(A minor theme in the comments involved people pointing out that my incipient geezerdom was responsible for me thinking everyone else drinks less--you know, just because oldsters like me drink less. Thank god a few whippersnappers raced to my defense!) Murphy raises the key question: has craft brewing been responsible for creating a competing culture of consumption that is focused on tasting the beer? Or do people really still just drink beer to get drunk--albeit more fashionably and with tastier beverages, thanks to craft beer?

I first want to acknowledge that my thoughts on this matter are not informed by hard data. Reading through the comments, I saw that people's own individual experiences differed, so they had different opinions about patterns of consumption. College town Eugene, in particular, appears to be much more oriented around the buzz--to no great surprise.

That said, I still just can't buy the argument that nothing's changed. It is true that alcohol is always going to be popular because of its effects on human perception. Humans like to alter their consciousness--this appears to be one of the few consistents across the globe. Yet Gladwell's article ably illustrates that "culture determines how we drink" (as Patrick summarized it). What I see when I go to brewpubs or alehouses--and here is my sample bias; I don't spend much time in either upscale or dive bars--is an amazing diversity of people drinking beer together. I see families, seniors, women--I once saw a children's birthday party at the Lucky Lab! A great many of them are not drinking to drunkenness. To me, that represents a massive sea change.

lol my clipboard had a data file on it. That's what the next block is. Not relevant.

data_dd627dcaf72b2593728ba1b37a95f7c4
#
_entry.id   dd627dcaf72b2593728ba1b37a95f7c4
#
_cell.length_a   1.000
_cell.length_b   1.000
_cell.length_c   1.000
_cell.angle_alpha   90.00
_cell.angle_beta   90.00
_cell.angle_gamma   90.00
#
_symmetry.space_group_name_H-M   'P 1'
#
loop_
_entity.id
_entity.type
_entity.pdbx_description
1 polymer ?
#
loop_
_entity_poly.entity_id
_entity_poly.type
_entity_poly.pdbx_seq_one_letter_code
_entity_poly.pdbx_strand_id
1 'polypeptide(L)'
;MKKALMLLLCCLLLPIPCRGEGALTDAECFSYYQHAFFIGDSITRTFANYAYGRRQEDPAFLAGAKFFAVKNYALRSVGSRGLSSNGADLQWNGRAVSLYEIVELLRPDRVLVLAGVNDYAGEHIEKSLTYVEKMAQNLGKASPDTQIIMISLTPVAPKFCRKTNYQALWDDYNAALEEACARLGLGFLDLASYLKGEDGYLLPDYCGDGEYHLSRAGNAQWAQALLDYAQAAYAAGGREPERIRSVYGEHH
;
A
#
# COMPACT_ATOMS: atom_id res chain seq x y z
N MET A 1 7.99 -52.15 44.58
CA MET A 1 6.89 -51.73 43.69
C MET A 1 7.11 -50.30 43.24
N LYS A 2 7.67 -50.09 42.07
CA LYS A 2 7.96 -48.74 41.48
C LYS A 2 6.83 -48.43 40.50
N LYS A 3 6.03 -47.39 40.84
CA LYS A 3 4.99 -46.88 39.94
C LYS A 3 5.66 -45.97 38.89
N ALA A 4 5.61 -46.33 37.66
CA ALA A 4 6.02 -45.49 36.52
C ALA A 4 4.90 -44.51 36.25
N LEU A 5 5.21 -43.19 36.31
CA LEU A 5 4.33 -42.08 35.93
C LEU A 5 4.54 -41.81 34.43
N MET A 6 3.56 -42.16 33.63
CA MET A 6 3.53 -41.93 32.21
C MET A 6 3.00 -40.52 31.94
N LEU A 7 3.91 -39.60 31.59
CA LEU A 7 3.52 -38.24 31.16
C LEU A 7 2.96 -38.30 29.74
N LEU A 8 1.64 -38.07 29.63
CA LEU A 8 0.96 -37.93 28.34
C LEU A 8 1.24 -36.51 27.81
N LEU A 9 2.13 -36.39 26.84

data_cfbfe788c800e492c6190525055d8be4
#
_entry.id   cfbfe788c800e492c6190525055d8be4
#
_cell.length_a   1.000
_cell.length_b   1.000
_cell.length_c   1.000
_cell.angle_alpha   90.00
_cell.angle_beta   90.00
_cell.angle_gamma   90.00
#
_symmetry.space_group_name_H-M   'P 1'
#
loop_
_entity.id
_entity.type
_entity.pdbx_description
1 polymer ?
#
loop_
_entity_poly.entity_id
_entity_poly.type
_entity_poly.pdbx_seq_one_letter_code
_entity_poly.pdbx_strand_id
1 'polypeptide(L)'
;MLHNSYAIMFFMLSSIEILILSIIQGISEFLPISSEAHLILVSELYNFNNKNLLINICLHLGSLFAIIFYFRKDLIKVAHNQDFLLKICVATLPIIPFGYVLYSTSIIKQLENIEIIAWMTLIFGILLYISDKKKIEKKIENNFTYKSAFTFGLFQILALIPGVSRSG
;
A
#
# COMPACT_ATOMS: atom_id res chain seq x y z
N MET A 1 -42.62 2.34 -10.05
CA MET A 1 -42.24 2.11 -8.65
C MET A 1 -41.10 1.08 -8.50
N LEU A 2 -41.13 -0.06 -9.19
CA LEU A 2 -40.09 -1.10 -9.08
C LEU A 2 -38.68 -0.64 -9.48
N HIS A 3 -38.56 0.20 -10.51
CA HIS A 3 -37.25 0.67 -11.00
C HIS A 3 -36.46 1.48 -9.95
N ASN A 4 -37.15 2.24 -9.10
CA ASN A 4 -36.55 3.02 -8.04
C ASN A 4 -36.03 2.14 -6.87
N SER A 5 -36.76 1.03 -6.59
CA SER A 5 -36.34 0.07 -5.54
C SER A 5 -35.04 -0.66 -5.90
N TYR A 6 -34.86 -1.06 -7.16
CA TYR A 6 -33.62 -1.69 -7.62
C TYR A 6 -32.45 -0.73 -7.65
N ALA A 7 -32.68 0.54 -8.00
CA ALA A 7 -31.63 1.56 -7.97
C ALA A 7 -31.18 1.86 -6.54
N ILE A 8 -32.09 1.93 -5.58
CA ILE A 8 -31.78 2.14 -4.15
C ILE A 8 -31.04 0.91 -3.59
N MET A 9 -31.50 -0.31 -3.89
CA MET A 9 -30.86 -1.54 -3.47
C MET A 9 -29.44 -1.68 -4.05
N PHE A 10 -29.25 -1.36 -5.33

Before craft beer, there really wasn't much point in drinking beer except to get buzzed. Schaefer famously made this truth the center of their ad campaign: "Schaefer, the one beer to have when you're having more than one." Nobody was spending a lot of time writing about, reading about, and rating all the different varieties of tin-can beer. It was all the same; a passably pleasant beverage that got you drunk.

With craft beer, what has emerged in certain parts of the country is a different culture of drinking, where an appreciation of the brewer's craft is front and center. This brings people together in a pleasant, relaxed environment that is far different from the way people drank beer 30 years ago. Whether this has resulted in lower consumption or more healthy patterns of consumption I can't say. But that new culture is in itself to be celebrated. Which is I guess what I should have said in the first place.



  1. i agree with you that the environments we've created around craft beer - pubs, alehouses, tasting rooms - are healthier examples of drinking than the old smoky tavern.

    i'll add to the fun anecdotes: when i was a kid, my parents used to stop off at the tavern fairly often in the evenings. this being 20-some odd years ago and taverns being what they were (smoky, dingy, dark places with lots of full-time alcoholics), they opted to leave me in the car while they hung out in the bar. so, i spent many (many) extraordinarly boring hours sitting locked in the car while my parents boozed it up.

    so, i guess my point is (beyond the potential child abuse issues), is that if we'd had brewpubs and alehouses back then, i could have come inside and enjoyed the atmosphere rather than playing with my G.I. Joe figures on the floorboard of our Buick. i can't say whether i'd be drinking healthier today, but i sure would have enjoyed myself more.